The harvested poplar woody materials were dried at 40°C to the constant weight and ground with a Wiley mill. The milled woody powders after passing through a 60-mm mesh sieve were extracted with 70% ethanol at 65°C for 3 h. This extraction process was repeated three times. The residues were further extracted with chloroform/methanol (1:1, v/v) three times and treated with acetone at room temperature overnight. The residues were dried at 40°C and then extracted by 90% dimethyl sulfoxide (DMSO) overnight to de-starch the cell walls. The DMSO extraction was repeated two times, and the residues were further washed with 70% ethanol and acetone. The extractive-free residues were dried at room temperature and were referred to as de-starched extractive-free cell wall residues (CWRs).
The wall-bound phenolics were released from ca. 5 mg CWRs with 0.5 ml 2N NaOH in the dark at 37°C for 16 h. After acidification of the reaction with 0.3 ml 4N HCl, 10 μl 1 mM chrysin was added as internal standard. The hydrolysates were then partitioned with 400 μl water-saturated ethyl acetate three times. The extracts were pooled and dried under vacuum then, dissolved in 100 μl 80% methanol. Then, 3 μl samples were injected for ultraperformance liquid chromatography-mass spectrometry (UPLC-MS) analysis with a Dionex Ultimate 3000 UHPLC system hyphenated with a Thermo Scientific Q-Exactive Plus mass spectrometer. The extract was resolved chromatographically through a UHPLC C18 column (Luna, 150 mm × 2.1 mm, 1.6 μm, Phenomenex, CA, United States) with a mobile phase of water containing 0.1% acetic acid (solvent A) and 100% acetonitrile containing 0.1% acetic acid (solvent B) at room temperature with a flow rate of 0.1 ml min–1. The elution process was set with a gradient of mobile phase B in A as: 0–1 min, 5–30% B; 1–19 min, 30–80% B; 19–20 min, 80–99% B; 20–22 min, 99% B; 22–23 min, and 99–5% B. Full mass scan was set in the range of m/z 100–1,500. The mass spectrometer parameters were as follows: sheath gas flow rate 40 units (negative mode); aux gas unit flow rate 10; the capillary temperature at 350°C; aux gas heater temperature at 250°C, spray voltage 3.5 kV; S lens RF level at 60. Peaks were identified by comparing with the authentic standards based on their retention times, UV spectra and mass spectra. The amount of the wall-bound metabolites was quantified based on their peak area of UV absorbance at 280 nm, with standard curves of authentic standards.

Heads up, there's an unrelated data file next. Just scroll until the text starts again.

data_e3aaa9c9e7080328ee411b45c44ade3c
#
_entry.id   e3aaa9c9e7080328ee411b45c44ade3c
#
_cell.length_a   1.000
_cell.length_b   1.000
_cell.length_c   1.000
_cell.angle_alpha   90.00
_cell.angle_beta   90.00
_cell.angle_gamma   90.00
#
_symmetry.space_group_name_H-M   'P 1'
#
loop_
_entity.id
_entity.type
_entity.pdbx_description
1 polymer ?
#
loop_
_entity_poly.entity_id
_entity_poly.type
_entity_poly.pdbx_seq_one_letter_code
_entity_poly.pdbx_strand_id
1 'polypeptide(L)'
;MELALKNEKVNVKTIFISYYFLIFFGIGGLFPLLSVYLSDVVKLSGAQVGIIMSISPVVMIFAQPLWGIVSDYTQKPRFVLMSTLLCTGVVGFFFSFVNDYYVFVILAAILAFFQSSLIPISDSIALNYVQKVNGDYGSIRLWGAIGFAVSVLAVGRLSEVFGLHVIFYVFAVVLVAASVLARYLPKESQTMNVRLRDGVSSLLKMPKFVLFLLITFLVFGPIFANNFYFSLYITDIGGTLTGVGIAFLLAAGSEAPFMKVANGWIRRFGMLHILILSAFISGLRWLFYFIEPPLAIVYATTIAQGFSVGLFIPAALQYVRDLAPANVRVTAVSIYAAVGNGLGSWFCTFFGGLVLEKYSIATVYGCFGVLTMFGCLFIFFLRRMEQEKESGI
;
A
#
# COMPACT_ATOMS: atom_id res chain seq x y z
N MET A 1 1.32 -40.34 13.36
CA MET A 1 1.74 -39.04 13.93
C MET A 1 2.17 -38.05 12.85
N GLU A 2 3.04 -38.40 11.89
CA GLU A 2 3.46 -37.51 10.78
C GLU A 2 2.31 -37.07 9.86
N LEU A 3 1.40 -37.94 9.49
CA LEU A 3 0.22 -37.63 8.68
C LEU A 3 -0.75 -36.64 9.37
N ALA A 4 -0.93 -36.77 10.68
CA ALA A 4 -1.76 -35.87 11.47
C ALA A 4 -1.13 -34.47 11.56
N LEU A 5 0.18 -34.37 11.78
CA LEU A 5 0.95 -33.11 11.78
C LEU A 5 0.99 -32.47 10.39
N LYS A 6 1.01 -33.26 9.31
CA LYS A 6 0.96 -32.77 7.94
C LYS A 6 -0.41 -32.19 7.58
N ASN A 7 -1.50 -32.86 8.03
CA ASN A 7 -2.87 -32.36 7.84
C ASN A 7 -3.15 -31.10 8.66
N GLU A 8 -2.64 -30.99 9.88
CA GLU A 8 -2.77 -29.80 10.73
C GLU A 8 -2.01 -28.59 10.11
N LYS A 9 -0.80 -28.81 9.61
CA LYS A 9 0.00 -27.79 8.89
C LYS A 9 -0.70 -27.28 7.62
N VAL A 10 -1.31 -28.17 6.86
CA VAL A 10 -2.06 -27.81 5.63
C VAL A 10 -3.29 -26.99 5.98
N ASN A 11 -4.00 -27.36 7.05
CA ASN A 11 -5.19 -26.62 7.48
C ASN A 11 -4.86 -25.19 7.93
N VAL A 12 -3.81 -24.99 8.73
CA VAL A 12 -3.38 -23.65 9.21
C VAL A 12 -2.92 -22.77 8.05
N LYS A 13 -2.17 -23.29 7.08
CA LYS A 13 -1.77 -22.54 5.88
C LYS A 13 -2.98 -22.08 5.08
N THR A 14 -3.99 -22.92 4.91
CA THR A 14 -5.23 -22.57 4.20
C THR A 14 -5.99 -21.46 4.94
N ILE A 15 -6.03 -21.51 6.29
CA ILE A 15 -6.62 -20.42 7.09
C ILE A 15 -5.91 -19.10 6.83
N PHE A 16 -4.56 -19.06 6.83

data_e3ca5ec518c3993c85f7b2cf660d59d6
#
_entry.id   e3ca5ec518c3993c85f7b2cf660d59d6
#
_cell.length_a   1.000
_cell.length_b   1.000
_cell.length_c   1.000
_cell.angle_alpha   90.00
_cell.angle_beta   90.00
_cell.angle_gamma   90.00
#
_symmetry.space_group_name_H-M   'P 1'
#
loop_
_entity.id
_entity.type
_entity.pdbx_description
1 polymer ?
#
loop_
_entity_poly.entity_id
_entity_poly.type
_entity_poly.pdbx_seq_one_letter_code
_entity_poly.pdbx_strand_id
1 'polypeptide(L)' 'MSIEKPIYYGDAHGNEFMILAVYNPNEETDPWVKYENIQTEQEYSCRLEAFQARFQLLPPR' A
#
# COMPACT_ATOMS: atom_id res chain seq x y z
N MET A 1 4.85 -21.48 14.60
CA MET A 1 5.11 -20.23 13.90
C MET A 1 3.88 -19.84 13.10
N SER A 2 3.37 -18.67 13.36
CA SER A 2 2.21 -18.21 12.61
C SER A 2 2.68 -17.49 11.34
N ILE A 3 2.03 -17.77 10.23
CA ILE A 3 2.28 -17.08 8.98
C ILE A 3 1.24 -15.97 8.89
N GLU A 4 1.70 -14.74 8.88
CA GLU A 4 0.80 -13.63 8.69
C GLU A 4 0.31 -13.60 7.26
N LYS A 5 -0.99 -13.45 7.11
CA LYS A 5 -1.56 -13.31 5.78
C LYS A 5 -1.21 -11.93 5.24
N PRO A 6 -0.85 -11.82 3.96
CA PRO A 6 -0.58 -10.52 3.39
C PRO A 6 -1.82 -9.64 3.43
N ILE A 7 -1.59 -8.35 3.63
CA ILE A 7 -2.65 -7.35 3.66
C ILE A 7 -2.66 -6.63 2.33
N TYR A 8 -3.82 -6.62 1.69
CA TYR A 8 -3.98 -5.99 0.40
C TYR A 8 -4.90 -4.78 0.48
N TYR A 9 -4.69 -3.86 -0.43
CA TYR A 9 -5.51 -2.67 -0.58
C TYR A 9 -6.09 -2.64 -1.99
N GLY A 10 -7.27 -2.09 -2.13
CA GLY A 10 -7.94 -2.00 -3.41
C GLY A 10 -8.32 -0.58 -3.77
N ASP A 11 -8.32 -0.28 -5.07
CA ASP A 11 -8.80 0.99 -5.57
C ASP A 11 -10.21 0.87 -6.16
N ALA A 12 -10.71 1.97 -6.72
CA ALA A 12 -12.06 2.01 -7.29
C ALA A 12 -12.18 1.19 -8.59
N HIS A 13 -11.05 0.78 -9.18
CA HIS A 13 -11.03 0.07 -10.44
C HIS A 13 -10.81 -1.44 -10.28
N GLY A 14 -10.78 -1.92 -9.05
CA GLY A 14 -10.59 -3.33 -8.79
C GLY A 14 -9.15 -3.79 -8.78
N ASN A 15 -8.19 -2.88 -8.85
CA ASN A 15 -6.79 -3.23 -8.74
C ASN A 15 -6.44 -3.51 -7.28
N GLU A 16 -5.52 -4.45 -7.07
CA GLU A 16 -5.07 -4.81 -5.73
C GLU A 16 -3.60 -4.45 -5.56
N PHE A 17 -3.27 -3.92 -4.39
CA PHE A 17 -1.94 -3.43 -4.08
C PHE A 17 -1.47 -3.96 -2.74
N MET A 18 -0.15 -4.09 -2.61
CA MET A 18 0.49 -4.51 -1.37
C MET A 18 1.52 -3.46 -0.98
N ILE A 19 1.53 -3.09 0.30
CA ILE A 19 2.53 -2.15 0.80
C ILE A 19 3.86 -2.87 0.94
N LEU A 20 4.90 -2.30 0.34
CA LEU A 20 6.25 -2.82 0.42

Lignin Composition Analysis